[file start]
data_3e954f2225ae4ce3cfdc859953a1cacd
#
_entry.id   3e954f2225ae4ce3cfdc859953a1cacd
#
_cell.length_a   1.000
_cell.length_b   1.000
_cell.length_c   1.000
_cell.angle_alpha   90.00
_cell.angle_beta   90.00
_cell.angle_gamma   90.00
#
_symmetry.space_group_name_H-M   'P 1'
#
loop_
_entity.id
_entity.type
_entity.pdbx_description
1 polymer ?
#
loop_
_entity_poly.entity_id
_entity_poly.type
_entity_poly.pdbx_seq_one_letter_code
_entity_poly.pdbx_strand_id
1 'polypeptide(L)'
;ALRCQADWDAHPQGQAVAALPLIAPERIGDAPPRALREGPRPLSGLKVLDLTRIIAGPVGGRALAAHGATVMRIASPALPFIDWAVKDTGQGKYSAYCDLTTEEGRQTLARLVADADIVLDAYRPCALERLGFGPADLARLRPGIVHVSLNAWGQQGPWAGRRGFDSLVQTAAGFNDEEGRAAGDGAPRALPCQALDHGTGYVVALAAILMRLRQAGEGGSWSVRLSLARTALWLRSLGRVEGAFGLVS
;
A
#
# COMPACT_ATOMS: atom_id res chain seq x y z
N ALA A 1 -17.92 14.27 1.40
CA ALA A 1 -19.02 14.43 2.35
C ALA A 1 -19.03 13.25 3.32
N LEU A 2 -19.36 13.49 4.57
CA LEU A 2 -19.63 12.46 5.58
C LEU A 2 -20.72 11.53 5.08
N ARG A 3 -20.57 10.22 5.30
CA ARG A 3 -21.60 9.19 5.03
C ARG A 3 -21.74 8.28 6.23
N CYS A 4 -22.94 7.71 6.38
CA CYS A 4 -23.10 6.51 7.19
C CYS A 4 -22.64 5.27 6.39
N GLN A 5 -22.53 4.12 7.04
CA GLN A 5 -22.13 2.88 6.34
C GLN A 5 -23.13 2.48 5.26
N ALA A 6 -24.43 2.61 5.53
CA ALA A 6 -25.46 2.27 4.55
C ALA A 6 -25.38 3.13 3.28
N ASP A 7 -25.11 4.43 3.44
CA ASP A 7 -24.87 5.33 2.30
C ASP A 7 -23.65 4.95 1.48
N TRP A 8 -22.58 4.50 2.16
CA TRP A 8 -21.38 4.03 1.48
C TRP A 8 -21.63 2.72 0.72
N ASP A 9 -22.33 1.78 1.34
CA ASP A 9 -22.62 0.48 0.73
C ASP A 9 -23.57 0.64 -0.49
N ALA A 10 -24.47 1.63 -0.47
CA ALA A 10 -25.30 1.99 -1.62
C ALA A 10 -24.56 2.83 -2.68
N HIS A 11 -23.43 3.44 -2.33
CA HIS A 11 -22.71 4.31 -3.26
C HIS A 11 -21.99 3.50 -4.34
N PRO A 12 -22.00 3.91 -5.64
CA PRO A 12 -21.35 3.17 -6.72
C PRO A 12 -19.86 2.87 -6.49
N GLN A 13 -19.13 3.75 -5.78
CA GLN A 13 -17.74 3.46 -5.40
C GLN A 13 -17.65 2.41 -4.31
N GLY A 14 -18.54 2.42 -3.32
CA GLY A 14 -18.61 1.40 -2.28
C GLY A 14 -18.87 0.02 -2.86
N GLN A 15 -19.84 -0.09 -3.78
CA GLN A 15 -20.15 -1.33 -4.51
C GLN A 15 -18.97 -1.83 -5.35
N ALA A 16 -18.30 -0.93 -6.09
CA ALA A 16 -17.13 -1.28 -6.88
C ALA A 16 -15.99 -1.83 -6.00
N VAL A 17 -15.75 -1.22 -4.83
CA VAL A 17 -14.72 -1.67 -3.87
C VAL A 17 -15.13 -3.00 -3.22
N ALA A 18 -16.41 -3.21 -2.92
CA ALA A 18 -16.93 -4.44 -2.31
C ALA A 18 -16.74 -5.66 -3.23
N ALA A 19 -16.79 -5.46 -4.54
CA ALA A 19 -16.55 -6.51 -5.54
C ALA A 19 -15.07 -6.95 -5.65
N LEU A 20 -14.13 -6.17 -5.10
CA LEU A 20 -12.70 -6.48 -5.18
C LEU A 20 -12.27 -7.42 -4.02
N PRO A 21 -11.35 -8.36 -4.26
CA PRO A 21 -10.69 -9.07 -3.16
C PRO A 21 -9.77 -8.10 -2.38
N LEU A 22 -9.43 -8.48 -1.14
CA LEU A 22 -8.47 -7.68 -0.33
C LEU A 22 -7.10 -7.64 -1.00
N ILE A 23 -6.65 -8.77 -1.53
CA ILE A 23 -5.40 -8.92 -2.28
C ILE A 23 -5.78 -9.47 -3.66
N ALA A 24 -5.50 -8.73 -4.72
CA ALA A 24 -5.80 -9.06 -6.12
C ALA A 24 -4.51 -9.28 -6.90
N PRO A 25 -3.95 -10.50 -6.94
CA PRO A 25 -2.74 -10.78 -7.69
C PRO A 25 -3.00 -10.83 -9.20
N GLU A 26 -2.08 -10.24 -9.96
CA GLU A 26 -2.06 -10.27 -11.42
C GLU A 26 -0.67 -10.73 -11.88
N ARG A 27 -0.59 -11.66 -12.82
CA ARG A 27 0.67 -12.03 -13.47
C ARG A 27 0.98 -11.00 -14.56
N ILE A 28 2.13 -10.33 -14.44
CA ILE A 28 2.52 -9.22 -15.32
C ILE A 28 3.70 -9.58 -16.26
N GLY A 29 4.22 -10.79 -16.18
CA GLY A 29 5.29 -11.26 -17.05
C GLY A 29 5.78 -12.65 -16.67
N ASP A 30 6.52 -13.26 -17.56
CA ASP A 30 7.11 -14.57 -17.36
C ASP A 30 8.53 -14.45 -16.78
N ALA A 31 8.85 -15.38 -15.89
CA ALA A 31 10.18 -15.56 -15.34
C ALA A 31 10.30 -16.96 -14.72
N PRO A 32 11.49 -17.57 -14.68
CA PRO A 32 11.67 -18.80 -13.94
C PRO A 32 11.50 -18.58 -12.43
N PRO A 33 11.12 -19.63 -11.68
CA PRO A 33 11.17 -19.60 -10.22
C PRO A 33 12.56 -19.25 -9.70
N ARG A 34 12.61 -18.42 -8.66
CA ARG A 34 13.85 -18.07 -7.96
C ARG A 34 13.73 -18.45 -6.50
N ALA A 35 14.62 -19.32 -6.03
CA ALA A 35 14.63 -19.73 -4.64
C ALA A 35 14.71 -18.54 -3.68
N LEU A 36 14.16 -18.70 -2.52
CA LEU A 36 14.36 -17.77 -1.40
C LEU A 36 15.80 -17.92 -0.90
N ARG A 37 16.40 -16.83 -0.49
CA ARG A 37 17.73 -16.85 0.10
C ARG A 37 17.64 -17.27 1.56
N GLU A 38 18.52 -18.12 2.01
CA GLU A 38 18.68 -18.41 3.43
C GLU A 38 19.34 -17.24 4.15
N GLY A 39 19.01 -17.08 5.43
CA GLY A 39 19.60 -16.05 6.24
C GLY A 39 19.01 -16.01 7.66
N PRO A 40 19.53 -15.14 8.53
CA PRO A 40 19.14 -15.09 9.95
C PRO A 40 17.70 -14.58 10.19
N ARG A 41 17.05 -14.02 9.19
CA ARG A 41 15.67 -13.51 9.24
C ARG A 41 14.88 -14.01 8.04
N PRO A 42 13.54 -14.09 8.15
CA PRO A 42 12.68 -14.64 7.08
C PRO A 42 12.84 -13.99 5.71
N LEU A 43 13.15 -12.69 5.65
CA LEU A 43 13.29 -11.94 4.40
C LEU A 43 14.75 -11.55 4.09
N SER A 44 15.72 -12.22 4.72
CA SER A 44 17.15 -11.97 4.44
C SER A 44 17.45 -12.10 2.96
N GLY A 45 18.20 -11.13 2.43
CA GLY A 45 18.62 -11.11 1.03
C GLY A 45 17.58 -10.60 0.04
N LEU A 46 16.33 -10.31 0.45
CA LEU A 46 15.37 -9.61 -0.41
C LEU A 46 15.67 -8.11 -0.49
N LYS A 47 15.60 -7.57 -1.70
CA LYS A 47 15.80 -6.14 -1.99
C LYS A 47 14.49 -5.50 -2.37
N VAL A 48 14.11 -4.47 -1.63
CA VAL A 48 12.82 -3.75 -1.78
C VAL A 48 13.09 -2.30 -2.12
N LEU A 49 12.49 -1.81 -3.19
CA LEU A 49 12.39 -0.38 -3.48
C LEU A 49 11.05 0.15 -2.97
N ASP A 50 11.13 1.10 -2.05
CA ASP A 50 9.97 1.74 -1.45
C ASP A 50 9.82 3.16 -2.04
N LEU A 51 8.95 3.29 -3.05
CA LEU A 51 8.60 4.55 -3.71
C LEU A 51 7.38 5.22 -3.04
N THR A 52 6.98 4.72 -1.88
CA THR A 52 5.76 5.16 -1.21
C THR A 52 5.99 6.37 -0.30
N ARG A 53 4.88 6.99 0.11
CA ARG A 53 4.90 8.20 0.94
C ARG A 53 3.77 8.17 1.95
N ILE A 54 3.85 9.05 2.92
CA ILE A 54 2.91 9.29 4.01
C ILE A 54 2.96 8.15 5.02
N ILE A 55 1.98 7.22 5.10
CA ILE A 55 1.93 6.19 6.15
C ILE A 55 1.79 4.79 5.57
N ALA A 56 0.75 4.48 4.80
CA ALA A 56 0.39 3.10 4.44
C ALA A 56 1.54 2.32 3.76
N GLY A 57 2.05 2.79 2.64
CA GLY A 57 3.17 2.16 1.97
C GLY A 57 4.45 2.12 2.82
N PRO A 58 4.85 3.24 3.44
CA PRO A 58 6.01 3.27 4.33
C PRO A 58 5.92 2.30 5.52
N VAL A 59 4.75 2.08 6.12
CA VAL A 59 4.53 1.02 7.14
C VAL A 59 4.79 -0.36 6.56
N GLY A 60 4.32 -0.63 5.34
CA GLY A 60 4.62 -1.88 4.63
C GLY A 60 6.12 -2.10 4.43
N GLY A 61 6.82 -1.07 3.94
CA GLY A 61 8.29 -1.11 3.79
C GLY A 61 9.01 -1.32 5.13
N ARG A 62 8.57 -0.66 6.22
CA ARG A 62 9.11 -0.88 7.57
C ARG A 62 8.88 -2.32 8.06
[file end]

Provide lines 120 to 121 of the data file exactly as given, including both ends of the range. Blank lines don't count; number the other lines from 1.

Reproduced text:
C ASP A 30 8.53 -14.45 -16.78
N ALA A 31 8.85 -15.38 -15.89